Due to this increasing popularity of the language in this area, some academics, such as Seidlhofer, consider English to be the Lingua Franca in European organizations (Seidlhofer, Breitender and Pitzl, 2006, p.136), allowing more people from different cultural backgrounds to communicate efficiently within their intercultural organizations. To illustrate this, we could take Denmark as an example. A study from the Danish Council of Trade and Industry showed that approximately 80% of businesses across Denmark used English for their international relations (Firth 1996, cited in Rogerson-Revell, 2007, p. 106).
Consequently, understanding the importance of the role of intercultural business communication in European business cultures has a practical relevance in improving the productivity in organizations, as Hofner affirms: in order for businesses to prosper, there should be an efficient operation between dispersed and culturally mixed companies (Hofner, 1996, p. 250). Moreover, it feels good being able to communicate efficiently with co-workers, especially when you are just starting in a new company, and you are already asking a lot of questions everywhere.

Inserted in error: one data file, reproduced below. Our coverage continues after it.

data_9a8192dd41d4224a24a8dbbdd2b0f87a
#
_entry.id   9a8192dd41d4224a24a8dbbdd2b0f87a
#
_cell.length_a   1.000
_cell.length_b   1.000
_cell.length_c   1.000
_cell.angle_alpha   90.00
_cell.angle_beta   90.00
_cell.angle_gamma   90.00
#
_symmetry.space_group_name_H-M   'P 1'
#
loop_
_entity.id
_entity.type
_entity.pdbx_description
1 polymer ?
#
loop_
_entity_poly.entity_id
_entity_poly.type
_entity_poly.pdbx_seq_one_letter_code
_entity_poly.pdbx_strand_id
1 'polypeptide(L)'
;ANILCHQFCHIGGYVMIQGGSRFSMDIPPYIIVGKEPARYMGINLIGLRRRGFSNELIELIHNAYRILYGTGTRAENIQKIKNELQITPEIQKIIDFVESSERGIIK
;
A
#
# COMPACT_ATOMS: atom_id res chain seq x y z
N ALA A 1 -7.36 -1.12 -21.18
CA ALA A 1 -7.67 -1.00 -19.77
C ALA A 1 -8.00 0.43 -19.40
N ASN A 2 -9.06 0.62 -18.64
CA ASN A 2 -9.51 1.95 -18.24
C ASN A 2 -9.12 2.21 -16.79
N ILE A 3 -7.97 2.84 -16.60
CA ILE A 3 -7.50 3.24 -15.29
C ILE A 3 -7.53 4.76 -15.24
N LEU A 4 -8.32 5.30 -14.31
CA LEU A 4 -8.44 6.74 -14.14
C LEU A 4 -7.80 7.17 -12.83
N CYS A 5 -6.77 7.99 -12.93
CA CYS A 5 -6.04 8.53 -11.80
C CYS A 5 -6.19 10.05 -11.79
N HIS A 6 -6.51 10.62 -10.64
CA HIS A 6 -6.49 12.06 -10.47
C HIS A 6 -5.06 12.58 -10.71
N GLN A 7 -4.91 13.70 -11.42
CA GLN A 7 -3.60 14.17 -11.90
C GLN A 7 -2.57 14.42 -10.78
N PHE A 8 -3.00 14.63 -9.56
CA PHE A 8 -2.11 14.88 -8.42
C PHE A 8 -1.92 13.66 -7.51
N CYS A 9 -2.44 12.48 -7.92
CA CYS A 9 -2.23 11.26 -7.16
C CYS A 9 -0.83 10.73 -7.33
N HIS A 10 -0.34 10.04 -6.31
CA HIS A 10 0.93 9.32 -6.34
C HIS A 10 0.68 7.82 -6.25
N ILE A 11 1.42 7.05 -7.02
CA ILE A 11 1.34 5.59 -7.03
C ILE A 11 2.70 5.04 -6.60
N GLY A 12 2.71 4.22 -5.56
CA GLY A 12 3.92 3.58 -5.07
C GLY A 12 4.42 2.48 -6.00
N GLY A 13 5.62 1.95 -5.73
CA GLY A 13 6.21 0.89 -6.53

Even though, generally organizational cultures are not equal across Europe, (Verhoeven, 2011, p.105), this is not always the case. There are certain countries in Europe that share some similarities as to business cultures. For example, as recent research by Verhoeven suggests, the U.K and Ireland share the Anglo-Saxon approach regarding their businesses, which helps to form solid relationships with other European countries and even the U.S.